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common name: woolly oak aphids
scientific name: Stegophylla brevirostris Quednau and Diphyllaphis microtrema Quednau (Insecta: Hemiptera: Aphididae)

Introduction - Distribution - Description - Life History - Hosts - Survey and Detection - Control - Selected References

Introduction (Back to Top)

Woolly oak aphids are conspicuous pests on oak (Quercus spp.), because they are covered with large amounts of flocculent wax. Two genera of woolly oak aphids occur in Florida, each including one known native Florida species. One species, Stegophylla brevirostris Quednau, is common, and the other, Diphyllaphis microtrema Quednau, is rare.

Stegophylla brevirostris Quednau colony on oak.

Figure 1. Stegophylla brevirostris Quednau colony on oak. Photograph by Susan E. Halbert.

Distribution (Back to Top)

Both species occur in eastern North America. Stegophylla brevirostris is a pest only in Florida.

Description (Back to Top)

Florida woolly oak aphids can be recognized easily by the large quantities of woolly wax that they secrete (Figs. 1, 2). Beneath the wax, the aphid bodies are pale. Young nymphs can be pale green, and they tend to be more mobile than adults. Excreted honeydew forms brown droplets in the wax.
Separation of the two species is based on microscopic characters. Both species have short appendages and pore-like siphunculi. They lack the tubular siphunculi present in many species of aphids. Species of Stegophylla have larger siphuncular pores, with a ring of setae surrounding them (Figs. 3, 4). Species of Diphyllaphis have minute siphuncular pores that lack setae (Figs. 5, 6). The majority (59%) of DPI records for Stegophylla brevirostris indicate that live oak (Quercus virginiana Mill.) was the host. A few records came from other species of oaks. Diphyllaphis microtrema has been found on an assortment of oaks, including live oak, seemingly without a preference for species.

Stegophylla brevirostris Quednau on live oak.

Figure 2. Stegophylla brevirostris Quednau on live oak. Photography by Lyle Buss, University of Florida.

Stegophylla brevirostris Quednau.

Figure 3. Stegophylla brevirostris Quednau. Photograph by Susan E. Halbert.

Stegophylla brevirostris siphunculus.

Figure 4. Stegophylla brevirostris siphunculus. Photograph by Ian C. Stocks.

Stegophylla brevirostris only recently acquired a valid name. In the past, it was known as Stegophylla querci (Fitch) or Stegophylla quercicola (Monell). Stegophylla querci is not a valid name, because the species was synonymized in another genus (Anoecia) (Remaudière and Remaudière 1997). Quednau (2010) provided the new name, Stegophylla davisi Quednau, for Stegophylla querci; however, Stegophylla davisi also does not match Florida specimens. Stegophylla quercicola is a valid species, but similarly, it does not match the Florida specimens. Thus, a new name was needed for the Florida aphids. Stegophylla brevirostris was described in Quednau (2010). The species is distinguished from others in the genus by its short ultimate rostral segment and lack of empodial setae in viviparous forms.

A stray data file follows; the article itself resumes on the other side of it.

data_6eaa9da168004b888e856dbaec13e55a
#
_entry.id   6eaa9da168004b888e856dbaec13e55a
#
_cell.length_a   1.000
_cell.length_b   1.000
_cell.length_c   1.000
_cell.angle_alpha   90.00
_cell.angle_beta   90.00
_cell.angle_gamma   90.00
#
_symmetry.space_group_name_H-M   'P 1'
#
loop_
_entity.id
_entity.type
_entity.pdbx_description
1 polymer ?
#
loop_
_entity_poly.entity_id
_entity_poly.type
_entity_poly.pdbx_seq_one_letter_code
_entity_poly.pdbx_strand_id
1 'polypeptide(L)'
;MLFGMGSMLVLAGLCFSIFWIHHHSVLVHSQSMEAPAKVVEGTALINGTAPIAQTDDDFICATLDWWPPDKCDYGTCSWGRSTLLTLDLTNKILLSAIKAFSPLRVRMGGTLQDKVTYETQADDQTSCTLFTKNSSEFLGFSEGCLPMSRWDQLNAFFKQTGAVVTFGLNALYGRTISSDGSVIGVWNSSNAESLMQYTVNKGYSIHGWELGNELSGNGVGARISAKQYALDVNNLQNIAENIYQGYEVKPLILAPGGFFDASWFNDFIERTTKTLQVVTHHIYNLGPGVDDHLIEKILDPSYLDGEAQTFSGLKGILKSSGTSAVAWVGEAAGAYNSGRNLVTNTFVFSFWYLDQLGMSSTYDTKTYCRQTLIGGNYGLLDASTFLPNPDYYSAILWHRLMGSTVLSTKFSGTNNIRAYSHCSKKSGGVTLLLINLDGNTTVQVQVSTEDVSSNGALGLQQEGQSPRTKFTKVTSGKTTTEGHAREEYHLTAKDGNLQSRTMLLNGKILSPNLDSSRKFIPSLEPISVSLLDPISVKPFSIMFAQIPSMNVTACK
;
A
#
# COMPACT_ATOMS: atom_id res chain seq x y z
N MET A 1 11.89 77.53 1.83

Life History (Back to Top)

Stegophylla brevirostris is permanently anholocyclic (no sexual or egg-laying forms) in Florida. We have raised Stegophylla brevirostris for years at DPI, Gainesville and have never seen any oviparae (egg-laying females) or males in the colony. All forms throughout the year are live-bearing females. Moreover, no winged forms are known in Florida. One ovipara and one winged male are known from Maryland (Quednau 2010). Thus, in northern climates, Stegophylla brevirostris seemingly has a holocycle, with overwintering eggs. Among Stegophylla species, the only known winged forms are the males that occur in the fall and mate with the oviparae to produce overwintering eggs. It is not known how these aphids disperse, but possibly they are picked up and carried by birds and larger flying insects because of the sticky wax that surrounds the bodies of the aphids.

Diphyllaphis microtrema Quednau.

Figure 5. Diphyllaphis microtrema Quednau. Photograph by Ian C. Stocks.

Diphyllaphis microtrema Quednau siphunculus.

Figure 6. Diphyllaphis microtrema Quednau siphunculus. Photograph by Ian C. Stocks.

The life cycle of Diphyllaphis microtrema is similar to that of Stegophylla brevirostris in that there are no winged forms except for the males. However, we do have a few oviparae from Florida, indicating a probable holocycle in the state. Oviparae have greatly thickened hind legs and conspicuous silky wax plates near the siphunculi (Fig. 7).

Diphyllaphis microtrema Quednau ovipara.

Figure 7. Diphyllaphis microtrema Quednau ovipara. Photograph by Susan E. Halbert and Lyle Buss, University of Florida.

Hosts (Back to Top)

Both species feed on various species of oaks. Stegophylla brevirostris has a preference for live oak, whereas Diphyllaphis microtrema uses a mix of species.

Survey and Detection (Back to Top)

Woolly oak aphids are conspicuous because of the white woolly wax produced on the undersides of the leaves. Sometimes these aphids are mistaken for mealybugs or whiteflies.

Control (Back to Top)

Consult the local University of Florida extension personnel for control of woolly oak aphids. These are native species with native natural enemies. In most cases, control will not be needed. However, these species can make a significant mess, so control might be warranted in situations where populations are high, and plant appearance is important.

Selected References (Back to Top)